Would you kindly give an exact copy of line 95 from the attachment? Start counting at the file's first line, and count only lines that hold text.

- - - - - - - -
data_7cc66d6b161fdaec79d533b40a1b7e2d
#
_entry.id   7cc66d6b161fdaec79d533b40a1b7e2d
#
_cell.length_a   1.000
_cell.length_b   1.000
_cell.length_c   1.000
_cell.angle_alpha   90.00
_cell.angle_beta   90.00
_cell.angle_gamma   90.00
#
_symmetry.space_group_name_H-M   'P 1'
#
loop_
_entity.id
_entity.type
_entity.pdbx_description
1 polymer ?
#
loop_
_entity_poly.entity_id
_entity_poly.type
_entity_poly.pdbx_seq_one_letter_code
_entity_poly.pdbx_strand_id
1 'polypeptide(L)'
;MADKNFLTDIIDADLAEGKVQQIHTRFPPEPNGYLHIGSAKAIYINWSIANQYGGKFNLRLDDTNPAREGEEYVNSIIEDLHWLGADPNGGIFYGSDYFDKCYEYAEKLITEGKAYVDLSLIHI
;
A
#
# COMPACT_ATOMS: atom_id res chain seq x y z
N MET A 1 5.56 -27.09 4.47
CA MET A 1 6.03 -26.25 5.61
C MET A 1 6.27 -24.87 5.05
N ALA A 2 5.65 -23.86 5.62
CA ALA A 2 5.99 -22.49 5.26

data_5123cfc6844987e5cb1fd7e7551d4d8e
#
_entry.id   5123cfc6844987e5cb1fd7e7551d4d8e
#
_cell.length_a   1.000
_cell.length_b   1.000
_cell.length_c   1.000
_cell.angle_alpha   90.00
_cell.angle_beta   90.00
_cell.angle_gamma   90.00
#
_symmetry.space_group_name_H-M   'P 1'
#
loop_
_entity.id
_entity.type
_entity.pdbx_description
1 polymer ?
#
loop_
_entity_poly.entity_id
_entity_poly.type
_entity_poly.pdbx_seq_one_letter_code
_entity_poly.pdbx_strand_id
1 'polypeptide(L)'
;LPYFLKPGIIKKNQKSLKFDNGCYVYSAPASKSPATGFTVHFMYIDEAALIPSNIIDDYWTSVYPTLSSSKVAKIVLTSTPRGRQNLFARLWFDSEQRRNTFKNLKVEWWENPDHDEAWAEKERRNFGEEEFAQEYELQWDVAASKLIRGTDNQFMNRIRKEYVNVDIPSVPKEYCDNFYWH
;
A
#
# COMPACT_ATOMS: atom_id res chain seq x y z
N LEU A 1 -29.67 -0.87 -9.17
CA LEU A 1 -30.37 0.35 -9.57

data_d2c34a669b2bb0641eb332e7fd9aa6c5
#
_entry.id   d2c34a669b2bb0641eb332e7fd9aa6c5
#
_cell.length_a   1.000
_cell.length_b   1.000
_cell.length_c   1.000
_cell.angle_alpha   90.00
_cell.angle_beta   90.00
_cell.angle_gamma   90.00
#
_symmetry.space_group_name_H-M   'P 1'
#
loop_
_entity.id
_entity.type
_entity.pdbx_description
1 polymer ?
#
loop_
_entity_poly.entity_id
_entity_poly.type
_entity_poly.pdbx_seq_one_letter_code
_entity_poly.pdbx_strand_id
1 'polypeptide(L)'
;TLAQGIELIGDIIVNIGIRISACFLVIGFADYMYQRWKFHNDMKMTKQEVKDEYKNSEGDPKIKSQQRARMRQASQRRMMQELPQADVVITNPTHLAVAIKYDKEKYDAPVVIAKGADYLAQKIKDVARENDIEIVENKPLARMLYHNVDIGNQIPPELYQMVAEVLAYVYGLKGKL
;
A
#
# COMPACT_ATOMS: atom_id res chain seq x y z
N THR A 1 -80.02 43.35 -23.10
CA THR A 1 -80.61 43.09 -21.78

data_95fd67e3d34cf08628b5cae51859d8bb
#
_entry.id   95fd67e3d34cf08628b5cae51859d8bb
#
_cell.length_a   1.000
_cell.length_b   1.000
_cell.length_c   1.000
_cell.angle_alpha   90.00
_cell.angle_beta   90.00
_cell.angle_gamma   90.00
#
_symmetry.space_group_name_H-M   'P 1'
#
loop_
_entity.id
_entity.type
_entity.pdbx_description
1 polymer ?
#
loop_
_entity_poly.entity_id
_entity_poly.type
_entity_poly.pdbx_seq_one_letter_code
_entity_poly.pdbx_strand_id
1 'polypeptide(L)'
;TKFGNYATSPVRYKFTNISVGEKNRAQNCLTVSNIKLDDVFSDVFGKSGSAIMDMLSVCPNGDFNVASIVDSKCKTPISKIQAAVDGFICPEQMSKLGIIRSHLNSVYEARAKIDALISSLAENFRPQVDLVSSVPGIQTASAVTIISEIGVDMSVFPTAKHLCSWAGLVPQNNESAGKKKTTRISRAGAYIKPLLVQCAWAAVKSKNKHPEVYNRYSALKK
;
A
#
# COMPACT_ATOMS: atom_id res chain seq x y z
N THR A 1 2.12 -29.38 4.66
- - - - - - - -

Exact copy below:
A